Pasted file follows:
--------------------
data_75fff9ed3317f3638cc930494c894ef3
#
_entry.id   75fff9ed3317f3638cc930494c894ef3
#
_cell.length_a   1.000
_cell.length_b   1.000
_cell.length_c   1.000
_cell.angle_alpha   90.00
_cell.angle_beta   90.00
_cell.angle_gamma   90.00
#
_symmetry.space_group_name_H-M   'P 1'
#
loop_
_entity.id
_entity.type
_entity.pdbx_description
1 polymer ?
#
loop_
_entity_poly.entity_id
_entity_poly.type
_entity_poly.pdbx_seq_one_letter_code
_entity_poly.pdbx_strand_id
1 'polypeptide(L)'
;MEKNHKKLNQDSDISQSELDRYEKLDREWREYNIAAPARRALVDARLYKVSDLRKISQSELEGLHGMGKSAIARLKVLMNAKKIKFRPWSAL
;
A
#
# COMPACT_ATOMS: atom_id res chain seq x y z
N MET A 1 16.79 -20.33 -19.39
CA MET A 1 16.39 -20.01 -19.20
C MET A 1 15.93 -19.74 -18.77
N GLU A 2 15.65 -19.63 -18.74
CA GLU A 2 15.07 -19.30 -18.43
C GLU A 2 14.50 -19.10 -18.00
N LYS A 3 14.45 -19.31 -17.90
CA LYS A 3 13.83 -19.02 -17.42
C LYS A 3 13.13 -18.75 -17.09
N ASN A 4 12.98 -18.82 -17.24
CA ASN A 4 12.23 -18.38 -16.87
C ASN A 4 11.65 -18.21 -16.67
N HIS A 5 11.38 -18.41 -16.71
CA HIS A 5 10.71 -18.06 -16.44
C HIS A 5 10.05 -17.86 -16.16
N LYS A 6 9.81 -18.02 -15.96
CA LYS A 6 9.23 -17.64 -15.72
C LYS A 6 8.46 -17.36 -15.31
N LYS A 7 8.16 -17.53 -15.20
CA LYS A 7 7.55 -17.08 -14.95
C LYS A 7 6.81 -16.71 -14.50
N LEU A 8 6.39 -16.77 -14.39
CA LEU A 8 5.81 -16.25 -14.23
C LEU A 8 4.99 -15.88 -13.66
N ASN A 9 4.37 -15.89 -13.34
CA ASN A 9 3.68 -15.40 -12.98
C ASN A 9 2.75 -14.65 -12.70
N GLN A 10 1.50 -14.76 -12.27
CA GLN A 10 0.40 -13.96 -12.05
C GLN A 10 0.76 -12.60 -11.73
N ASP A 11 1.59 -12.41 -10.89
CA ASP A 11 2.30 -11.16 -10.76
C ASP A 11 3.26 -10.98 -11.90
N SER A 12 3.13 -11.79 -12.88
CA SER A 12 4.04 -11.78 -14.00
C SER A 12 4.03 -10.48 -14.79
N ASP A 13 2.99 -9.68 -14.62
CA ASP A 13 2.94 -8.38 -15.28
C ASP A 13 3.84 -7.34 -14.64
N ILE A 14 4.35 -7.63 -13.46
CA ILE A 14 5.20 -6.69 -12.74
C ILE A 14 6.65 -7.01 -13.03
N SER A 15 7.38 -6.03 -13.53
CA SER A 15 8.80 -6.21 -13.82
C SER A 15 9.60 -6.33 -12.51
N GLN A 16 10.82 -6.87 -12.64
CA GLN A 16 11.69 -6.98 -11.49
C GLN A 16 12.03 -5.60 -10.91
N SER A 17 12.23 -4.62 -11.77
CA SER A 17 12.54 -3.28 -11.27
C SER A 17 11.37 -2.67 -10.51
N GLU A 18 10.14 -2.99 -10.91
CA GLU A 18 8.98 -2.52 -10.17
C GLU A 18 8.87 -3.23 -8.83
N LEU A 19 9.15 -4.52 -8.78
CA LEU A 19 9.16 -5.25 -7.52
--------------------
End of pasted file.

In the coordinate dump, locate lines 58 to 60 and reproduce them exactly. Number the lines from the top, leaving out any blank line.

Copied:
N GLN A 10 1.50 -14.76 -12.27
CA GLN A 10 0.40 -13.96 -12.05
C GLN A 10 0.76 -12.60 -11.73